Ephesians 2:18... “For through him we both (Jews and Gentiles) have ACCESS by one Spirit unto the Father.”

    Ephesians 3:11-2... “According to the eternal purpose which he purposed in Christ Jesus our Lord: In whom we have boldness and ACCESS with confidence by the faith of him.”

    However, this “bridging the gap” did not declare any one righteous. Faith in his blood is still necessary for each and every individual.

    Acts 10:43.... “To him give all the prophets witness, that through his name WHOSOEVER BELIEVETH IN HIM SHALL RECEIVE REMISSION OF SINS.”

    No personal faith, no personal remission of sins (forgiveness).

    Romans 3:25.... “God presented him as a sacrifice of atonement, THROUGH FAITH IN HIS BLOOD...”

    No personal faith, no personal atonement.

    If the body and blood of Christ are limited by God only to those who are saved, then the examples of those that are lost need to be explained.

    Leviticus 16:33.....

    “And he shall make an atonement for the holy sanctuary, and he shall make an atonement for the tabernacle of the congregation, and for the altar, and he shall make an ATONEMENT for the priests, AND FOR ALL THE PEOPLE OF THE CONGREGATION.”

    If the atonement was for the entire congregation, which it was, then why wasn’t the entire congregation saved?

    And 1 Corinithians 10: 1-5.......

    “Moreover, brethren, I would not that ye should be ignorant, how that ALL our fathers were under the cloud, and ALL passed through the sea; And were ALL baptized unto Moses in the cloud and in the sea; And did ALL EAT THE SAME SPIRITUAL MEAT; And did ALL DRINK THE SAME SPIRITUAL DRINK: for THEY DRANK OF THAT SPIRITUAL ROCK THAT FOLLOWED THEM: AND THAT ROCK WAS CHRIST. But with many of them God was not well pleased: for they were overthrown in the wilderness.”

    The spiritual meat (symbolic of Christ’s body) and the spiritual drink (symbolic of Christ’s blood) were offered, intended, and available to ALL Israel. “ The saved” and “the Lost” of Israel ate the SAME MEAT and drank the SAME DRINK.

    No differentiation. At least, not on God’s part. Both the saved and the lost were provided the exact same provision.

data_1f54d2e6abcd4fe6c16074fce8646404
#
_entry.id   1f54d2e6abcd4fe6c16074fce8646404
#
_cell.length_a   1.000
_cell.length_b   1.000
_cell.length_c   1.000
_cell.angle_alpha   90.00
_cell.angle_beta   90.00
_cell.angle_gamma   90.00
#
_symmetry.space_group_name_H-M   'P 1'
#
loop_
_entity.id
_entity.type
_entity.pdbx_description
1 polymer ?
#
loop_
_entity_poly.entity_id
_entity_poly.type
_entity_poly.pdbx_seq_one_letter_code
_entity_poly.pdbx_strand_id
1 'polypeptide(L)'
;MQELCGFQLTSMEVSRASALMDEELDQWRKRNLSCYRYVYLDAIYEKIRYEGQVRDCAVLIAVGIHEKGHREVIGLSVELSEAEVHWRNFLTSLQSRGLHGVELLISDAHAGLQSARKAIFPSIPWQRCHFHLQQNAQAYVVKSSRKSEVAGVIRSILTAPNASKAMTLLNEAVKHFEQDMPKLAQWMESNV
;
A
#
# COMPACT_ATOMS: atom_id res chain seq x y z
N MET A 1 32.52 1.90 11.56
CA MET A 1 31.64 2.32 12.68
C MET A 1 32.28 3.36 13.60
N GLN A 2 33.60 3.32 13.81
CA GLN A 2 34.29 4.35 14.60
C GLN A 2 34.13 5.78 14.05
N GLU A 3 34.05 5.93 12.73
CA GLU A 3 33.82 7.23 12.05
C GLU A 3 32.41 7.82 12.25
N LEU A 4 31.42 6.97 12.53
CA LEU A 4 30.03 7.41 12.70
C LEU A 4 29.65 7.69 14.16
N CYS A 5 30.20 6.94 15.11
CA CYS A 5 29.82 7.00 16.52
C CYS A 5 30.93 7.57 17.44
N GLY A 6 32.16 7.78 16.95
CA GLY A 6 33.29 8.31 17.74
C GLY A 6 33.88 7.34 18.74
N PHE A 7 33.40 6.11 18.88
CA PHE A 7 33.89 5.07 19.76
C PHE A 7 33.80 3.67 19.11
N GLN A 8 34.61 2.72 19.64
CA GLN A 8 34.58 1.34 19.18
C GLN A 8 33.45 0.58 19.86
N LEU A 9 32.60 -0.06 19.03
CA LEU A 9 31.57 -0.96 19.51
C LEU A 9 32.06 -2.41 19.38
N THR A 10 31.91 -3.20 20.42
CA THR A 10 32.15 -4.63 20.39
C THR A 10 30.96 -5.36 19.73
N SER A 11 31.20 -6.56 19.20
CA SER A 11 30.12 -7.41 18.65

Yet MANY, in fact MOST, were destroyed in the desert because of unbelief (Jude 1:5).

    In Luke 22:19-20, Jesus said to the 12 apostles, of which Judas was one and present at the time...

    “This is my body which is given for you: this do in remembrance of me.....This cup is the new testament in my blood, which is shed for you”.

    So we have actual biblical examples of people being offered, and made readily available to, the atoning benefits of Christ’s body and blood who end up in the lake of fire.

    Something Calvinism states as an impossibility.

    To suggest that Jesus’ words on the cross “It is finished” implies that he “secured the salvation for those for whom it was intended” (aka: particular or definite atonement for the elect only) is a stretch (no disrespect, Colin. I have empathy for your position). What Jesus did at that historical moment was the fulfillment of the Law as it applies particularly to the sacrificial system.

    Matthew 5:17-18.....
    “Think not that I am come to destroy the law, or the prophets: I am not come to destroy, BUT TO FULFILL (THE LAW). For verily I say unto you, Till heaven and earth pass, one jot or one tittle shall in no wise pass FROM THE LAW, TILL ALL BE FULFILLED.”

    Ephesians 2:14-15.... “For he himself is our peace, who has made the two one and has destroyed the barrier, the dividing wall of hostility, BY ABOLISHING IN HIS FLESH THE LAW WITH ITS COMMANDMENTS AND REGULATIONS.”

    The requirement of sacrifice in order for sins to be forgiven is still in effect (Hebrews 9:22 “without shedding of blood is no remission.”), but the requirement has been fulfilled by Jesus' death.

    Hebrews 10:18... “Now where remission of these is, there is no more offering for sin.”

    Growing in Christ,

    wingedfooted1

    By Anonymous wingedfooted1, at 10/22/2008 9:58 PM  

  • Rose,

    I apologized because it seemed that my comments prompted some negativity from you. I do not want to create any problems just by posting here.

    And actually, I was interested in discussing the issue with you rather than Colin, primarily because you indicated that you used to hold to my view. Plus, your theology (I think) will allow for either my view or your view. Colin's theology makes it more difficult for him to accept anything but #1, so he's less likely to be convinced. Lastly, since you said you used to hold to #2, I was genuninely curious as to what convinced you to change your mind, and how you have reconciled these other issues. I really do think you would find the links I provided quite thought-provoking.